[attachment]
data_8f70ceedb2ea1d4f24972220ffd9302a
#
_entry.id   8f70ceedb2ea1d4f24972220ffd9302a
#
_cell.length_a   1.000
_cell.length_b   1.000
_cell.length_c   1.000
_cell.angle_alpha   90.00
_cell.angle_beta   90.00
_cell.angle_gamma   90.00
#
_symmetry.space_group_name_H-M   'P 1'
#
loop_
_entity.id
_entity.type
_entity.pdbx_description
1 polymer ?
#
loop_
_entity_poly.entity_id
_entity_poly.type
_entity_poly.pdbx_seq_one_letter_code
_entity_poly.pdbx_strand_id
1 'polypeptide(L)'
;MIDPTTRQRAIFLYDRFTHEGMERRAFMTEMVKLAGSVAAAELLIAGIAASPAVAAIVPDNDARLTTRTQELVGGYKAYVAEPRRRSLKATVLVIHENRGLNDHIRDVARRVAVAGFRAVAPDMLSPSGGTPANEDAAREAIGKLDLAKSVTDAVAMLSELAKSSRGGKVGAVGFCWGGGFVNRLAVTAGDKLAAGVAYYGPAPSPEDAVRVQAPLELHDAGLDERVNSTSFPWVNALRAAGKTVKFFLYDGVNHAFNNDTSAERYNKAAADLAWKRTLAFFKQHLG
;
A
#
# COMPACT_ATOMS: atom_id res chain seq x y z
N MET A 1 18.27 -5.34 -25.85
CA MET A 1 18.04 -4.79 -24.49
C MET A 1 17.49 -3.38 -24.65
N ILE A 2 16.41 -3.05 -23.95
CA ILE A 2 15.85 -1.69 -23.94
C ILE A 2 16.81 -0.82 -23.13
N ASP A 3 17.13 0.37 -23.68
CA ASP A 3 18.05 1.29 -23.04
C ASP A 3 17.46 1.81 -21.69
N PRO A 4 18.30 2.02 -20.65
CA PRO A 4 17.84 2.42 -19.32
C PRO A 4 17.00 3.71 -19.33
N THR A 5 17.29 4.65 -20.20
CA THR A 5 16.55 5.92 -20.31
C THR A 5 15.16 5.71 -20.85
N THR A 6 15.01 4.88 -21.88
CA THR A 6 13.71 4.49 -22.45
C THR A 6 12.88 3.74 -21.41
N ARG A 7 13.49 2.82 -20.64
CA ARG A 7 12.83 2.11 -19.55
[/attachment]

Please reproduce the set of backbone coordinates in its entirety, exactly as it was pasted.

data_8f70ceedb2ea1d4f24972220ffd9302a
#
_entry.id   8f70ceedb2ea1d4f24972220ffd9302a
#
_cell.length_a   1.000
_cell.length_b   1.000
_cell.length_c   1.000
_cell.angle_alpha   90.00
_cell.angle_beta   90.00
_cell.angle_gamma   90.00
#
_symmetry.space_group_name_H-M   'P 1'
#
loop_
_entity.id
_entity.type
_entity.pdbx_description
1 polymer ?
#
loop_
_entity_poly.entity_id
_entity_poly.type
_entity_poly.pdbx_seq_one_letter_code
_entity_poly.pdbx_strand_id
1 'polypeptide(L)'
;MIDPTTRQRAIFLYDRFTHEGMERRAFMTEMVKLAGSVAAAELLIAGIAASPAVAAIVPDNDARLTTRTQELVGGYKAYVAEPRRRSLKATVLVIHENRGLNDHIRDVARRVAVAGFRAVAPDMLSPSGGTPANEDAAREAIGKLDLAKSVTDAVAMLSELAKSSRGGKVGAVGFCWGGGFVNRLAVTAGDKLAAGVAYYGPAPSPEDAVRVQAPLELHDAGLDERVNSTSFPWVNALRAAGKTVKFFLYDGVNHAFNNDTSAERYNKAAADLAWKRTLAFFKQHLG
;
A
#
# COMPACT_ATOMS: atom_id res chain seq x y z
N MET A 1 18.27 -5.34 -25.85
CA MET A 1 18.04 -4.79 -24.49
C MET A 1 17.49 -3.38 -24.65
N ILE A 2 16.41 -3.05 -23.95
CA ILE A 2 15.85 -1.69 -23.94
C ILE A 2 16.81 -0.82 -23.13
N ASP A 3 17.13 0.37 -23.68
CA ASP A 3 18.05 1.29 -23.04
C ASP A 3 17.46 1.81 -21.69
N PRO A 4 18.30 2.02 -20.65
CA PRO A 4 17.84 2.42 -19.32
C PRO A 4 17.00 3.71 -19.33
N THR A 5 17.29 4.65 -20.20
CA THR A 5 16.55 5.92 -20.31
C THR A 5 15.16 5.71 -20.85
N THR A 6 15.01 4.88 -21.88
CA THR A 6 13.71 4.49 -22.45
C THR A 6 12.88 3.74 -21.41
N ARG A 7 13.49 2.82 -20.64
CA ARG A 7 12.83 2.11 -19.55